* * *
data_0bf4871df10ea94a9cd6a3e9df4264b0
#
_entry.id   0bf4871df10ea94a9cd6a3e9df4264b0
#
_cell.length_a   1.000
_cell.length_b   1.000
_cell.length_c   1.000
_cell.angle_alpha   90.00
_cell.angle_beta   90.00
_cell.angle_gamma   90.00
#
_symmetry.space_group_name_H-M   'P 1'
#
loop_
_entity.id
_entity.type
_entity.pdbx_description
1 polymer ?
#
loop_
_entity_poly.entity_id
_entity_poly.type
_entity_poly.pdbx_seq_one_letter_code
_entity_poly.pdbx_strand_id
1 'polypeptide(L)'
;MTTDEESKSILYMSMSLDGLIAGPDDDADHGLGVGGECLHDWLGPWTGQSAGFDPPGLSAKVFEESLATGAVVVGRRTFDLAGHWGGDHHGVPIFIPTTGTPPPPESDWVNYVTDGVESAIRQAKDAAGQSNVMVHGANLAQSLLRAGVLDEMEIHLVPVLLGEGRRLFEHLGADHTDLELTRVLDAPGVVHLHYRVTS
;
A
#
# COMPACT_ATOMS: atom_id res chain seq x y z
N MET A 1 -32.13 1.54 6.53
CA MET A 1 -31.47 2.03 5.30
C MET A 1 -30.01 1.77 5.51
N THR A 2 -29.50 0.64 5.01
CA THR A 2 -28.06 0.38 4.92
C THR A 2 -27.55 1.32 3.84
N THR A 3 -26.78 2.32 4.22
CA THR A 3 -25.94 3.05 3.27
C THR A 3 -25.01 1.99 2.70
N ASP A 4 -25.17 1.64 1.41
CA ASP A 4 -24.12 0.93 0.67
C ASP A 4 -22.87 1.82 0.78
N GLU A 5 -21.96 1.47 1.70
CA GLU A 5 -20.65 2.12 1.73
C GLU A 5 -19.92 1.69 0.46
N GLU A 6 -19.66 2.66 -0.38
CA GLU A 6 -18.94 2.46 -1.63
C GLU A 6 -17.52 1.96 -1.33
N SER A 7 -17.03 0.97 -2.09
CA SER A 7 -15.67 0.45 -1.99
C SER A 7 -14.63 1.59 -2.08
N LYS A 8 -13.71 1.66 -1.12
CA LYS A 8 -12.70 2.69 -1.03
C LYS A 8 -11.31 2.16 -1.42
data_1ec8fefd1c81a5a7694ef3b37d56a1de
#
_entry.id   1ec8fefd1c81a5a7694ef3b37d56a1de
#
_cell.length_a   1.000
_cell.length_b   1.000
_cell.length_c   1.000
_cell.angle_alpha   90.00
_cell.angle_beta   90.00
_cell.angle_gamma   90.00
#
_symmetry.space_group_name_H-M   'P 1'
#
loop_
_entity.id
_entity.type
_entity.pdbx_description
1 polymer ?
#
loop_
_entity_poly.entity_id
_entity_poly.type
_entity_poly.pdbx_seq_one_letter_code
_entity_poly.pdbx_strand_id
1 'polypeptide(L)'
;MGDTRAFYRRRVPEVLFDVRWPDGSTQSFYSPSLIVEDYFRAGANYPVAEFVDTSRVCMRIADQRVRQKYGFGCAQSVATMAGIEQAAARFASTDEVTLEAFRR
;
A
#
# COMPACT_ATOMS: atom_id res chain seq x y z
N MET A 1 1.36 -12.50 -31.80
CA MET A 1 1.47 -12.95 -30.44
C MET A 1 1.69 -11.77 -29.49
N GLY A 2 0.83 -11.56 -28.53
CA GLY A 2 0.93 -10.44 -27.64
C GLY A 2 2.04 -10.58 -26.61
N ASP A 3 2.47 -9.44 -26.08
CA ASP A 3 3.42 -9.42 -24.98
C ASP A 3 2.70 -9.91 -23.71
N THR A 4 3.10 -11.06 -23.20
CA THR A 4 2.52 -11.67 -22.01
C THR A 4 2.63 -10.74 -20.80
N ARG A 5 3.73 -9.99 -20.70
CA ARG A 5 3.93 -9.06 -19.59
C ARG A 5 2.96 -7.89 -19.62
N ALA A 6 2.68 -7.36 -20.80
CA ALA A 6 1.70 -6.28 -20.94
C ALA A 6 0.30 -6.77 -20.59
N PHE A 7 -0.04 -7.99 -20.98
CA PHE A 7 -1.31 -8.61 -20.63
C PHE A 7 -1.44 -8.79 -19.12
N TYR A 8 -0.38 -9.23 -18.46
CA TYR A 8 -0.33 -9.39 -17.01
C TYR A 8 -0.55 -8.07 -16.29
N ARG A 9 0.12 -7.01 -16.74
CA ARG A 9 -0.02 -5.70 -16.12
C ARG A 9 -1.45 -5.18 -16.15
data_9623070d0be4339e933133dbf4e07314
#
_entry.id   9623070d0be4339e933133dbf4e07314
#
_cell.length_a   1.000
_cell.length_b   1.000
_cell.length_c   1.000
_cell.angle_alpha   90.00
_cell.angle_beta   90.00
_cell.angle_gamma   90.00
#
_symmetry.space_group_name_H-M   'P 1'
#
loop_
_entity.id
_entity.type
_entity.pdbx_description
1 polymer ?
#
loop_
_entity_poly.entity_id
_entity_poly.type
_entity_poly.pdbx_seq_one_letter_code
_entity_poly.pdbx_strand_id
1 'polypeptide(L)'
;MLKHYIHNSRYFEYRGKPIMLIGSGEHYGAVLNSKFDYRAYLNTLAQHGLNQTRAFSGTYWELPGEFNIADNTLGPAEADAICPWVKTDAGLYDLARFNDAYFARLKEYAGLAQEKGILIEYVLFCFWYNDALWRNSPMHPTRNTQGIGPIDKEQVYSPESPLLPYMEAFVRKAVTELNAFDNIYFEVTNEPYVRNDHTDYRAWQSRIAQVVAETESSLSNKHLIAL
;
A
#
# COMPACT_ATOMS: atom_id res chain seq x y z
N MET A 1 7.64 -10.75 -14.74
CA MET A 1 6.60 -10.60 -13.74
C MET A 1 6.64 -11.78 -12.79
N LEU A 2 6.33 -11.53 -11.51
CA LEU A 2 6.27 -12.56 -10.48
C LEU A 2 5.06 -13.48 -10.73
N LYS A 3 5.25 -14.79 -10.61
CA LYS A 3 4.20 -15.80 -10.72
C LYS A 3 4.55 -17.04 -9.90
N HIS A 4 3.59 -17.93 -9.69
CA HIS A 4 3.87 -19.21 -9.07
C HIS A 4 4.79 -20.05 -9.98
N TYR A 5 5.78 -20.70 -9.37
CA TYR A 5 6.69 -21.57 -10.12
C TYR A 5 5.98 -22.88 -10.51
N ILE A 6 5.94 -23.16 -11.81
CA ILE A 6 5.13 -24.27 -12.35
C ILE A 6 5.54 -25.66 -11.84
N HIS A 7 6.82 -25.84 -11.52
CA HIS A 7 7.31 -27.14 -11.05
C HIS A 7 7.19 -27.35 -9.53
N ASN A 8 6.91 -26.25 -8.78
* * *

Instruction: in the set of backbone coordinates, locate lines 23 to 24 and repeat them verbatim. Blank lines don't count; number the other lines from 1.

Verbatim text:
_entity_poly.pdbx_seq_one_letter_code
_entity_poly.pdbx_strand_id